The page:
Potentilla tridentata Aiton
Sibbaldiopsis is a genus in the plant family Rosaceae. This genus only contains a single species: Sibbaldiopsis tridentata, formerly Potentilla tridentata. Commonly, its names include three-toothed cinquefoil, shrubby fivefingers, and wineleaf. Systemic phylogenetic work has placed S. tridentata within Sibbaldia as Sibbaldia retusa.
The species had been called Potentilla tridentata, but because of genetic analysis, it was discovered that the plant was closer to the boreal species Sibbaldia procumbens, and was placed in its own genus. The genus name Sibbaldiopsis comes from Sibbaldia and the suffix -opsis, meaning "resembling".
Sibbaldiopsis tridentata has sometimes been cited as Potentilla retusa, as it is much older, despite having yellow flowers. In addition, poor specimens of Sibbaldiopsis tridentata resemble Sibbaldia procumbens more than Sibbaldiopsis tridentata itself.
Sibbaldiopsis tridentata prefers dry and acidic soil, usually on rocky or gravelly shores that have access to a lot of sun. It is often found on shale outcrops. The species is located all over the central to eastern American states, with disjunct populations extending down the Appalachian Mountains. The species also lives in the Canadian provinces east of and including Alberta, as well as Greenland. In Nova Scotia, the species is very common in the center of the Annapolis Valley and around cliffs or rocky outcrops. The southernmost known populations are located in Georgia and North Carolina, and occupy high-elevation rock outcrops and grassy balds.
Sibbaldiopsis tridentata is listed as endangered in 5 US states.
Sibbaldiopsis tridentata is a short evergreen perennial plant, growing up to ten inches. Its leaves are compound and trifoliate, usually growing at the base in an alternating pattern, each leaflet growing up to an inch-and-a-half in length and a half-an-inch across. The leaflets are oblanceolate with a truncated tip having three teeth. The leaves are glossy and evergreen. They turn deep red in fall if the plants are grown in sun.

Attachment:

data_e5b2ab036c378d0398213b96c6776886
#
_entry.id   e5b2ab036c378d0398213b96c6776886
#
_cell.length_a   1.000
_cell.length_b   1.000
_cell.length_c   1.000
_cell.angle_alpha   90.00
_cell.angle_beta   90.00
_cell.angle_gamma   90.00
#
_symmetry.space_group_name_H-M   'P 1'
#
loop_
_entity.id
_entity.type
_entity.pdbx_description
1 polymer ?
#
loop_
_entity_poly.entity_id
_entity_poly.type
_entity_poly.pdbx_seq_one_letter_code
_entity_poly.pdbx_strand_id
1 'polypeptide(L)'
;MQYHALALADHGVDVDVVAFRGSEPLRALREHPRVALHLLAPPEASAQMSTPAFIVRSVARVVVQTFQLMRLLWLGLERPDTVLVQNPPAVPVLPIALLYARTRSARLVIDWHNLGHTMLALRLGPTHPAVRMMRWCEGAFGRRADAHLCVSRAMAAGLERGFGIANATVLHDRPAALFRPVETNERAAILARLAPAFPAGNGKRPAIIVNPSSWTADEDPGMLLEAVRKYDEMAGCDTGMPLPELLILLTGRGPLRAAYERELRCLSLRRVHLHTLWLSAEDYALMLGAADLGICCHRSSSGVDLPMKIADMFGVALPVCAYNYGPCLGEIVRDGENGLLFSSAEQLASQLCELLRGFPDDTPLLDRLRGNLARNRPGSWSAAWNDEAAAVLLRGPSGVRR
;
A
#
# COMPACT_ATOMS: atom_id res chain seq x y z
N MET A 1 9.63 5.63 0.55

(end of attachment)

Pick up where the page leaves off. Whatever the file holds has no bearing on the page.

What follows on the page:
Its flowers are small and white, radial, and arranged in a compound bracteate cyme, having five sepals and five petals with several stamens and a few pistils. The individual flowers resemble flowers from the genus Potentilla.
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- Erikkson et al. 2015
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- Profile for Sibbaldiopsis tridentata Available: http://plants.usda.gov/core/profile?symbol=sitr3
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- USDA, 2007
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- Torsten Eriksson , Magnus Lundberg, Mats Töpel, Pia Östensson, Jenny E. E. Smedmark. Sibbaldia: a molecular phylogenetic study of a remarkably polyphyletic genus in Rosaceae. Plant Systematics and Evolution. January 2015, Volume 301, Issue 1, pp 171–184.
- Eriksson, Torsten; Hibbs, Malin S.; Yoder, Anne D.; Delwiche, Charles F.; Donoghue, Michael J. (2003). "The Phylogeny of Rosoideae (Rosaceae) Based on Sequences of the Internal Transcribed Spacers (ITS) of Nuclear Ribosomal DNA and the trnL/F Region of Chloroplast DNA". International Journal of Plant Sciences. 164 (2): 197–211. doi:10.1086/346163.
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- USDA PLANTS National Database. 2007